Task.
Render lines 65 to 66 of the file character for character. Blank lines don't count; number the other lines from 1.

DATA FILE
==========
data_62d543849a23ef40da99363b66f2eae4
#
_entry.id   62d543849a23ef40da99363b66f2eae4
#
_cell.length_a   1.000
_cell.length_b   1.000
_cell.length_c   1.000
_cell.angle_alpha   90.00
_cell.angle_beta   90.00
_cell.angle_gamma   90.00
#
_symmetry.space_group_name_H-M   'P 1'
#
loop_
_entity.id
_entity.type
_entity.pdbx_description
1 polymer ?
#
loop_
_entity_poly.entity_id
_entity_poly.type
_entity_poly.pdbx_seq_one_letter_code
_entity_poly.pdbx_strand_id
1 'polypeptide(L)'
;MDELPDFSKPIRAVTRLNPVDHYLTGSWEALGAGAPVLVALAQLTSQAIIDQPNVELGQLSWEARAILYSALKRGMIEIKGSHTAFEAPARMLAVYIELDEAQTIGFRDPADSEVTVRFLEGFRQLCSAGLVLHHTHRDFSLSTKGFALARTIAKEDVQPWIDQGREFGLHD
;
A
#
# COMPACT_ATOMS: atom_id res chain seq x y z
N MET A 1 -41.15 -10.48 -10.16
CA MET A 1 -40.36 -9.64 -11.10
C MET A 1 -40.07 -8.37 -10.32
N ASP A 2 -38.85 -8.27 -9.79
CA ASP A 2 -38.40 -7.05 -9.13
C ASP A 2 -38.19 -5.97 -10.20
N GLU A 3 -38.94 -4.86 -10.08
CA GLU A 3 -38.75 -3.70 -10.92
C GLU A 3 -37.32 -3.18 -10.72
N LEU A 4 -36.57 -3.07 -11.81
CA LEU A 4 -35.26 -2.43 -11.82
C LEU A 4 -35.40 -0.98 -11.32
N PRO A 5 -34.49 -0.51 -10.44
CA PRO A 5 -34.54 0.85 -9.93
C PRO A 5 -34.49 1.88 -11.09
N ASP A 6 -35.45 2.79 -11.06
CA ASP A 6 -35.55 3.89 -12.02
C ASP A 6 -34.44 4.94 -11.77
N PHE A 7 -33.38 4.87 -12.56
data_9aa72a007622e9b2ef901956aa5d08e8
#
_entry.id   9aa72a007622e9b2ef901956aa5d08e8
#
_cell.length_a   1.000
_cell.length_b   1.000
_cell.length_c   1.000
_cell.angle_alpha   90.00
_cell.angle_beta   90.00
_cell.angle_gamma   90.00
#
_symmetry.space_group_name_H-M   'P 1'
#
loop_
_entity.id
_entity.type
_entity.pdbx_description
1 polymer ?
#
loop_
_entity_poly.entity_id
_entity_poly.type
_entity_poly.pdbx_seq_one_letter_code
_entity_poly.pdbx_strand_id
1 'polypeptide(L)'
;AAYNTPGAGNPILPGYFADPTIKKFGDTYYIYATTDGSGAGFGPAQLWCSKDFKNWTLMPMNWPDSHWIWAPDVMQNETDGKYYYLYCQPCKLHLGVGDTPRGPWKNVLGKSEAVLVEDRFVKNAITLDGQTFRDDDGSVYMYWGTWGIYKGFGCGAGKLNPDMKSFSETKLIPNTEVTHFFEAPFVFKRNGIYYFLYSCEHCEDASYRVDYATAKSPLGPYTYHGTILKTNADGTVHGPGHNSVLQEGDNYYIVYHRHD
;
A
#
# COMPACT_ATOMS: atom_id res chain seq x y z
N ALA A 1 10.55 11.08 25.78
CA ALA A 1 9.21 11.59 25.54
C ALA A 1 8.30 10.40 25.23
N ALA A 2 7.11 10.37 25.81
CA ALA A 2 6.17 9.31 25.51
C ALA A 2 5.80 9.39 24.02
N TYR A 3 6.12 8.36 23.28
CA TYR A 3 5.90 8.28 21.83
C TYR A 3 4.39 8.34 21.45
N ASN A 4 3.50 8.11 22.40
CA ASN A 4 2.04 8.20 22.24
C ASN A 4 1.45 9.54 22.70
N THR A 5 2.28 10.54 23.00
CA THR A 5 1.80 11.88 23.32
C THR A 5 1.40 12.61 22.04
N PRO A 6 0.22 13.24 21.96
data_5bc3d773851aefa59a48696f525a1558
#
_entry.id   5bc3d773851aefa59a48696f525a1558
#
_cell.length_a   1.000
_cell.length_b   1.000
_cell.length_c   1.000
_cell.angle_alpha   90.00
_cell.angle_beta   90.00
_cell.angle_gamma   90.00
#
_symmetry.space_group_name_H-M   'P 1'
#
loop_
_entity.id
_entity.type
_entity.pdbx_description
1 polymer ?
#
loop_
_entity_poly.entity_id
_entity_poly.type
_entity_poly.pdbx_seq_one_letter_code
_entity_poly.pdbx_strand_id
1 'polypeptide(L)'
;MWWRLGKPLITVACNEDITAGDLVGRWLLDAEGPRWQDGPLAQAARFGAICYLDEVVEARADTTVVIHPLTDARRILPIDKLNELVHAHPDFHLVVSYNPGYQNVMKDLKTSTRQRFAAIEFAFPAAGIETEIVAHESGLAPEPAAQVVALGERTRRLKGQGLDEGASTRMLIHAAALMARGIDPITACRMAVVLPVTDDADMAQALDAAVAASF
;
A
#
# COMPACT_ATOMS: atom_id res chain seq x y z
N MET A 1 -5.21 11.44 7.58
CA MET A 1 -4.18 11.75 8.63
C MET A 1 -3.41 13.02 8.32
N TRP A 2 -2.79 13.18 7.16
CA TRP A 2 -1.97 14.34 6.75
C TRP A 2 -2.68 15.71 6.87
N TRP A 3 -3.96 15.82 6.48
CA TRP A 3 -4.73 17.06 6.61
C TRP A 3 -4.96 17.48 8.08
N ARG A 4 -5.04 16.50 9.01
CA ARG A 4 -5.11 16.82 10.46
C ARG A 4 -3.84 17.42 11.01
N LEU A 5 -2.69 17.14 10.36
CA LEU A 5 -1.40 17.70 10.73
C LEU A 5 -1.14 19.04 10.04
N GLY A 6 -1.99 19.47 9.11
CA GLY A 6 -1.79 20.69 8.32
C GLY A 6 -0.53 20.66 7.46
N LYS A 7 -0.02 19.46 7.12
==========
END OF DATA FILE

_entity.type
_entity.pdbx_description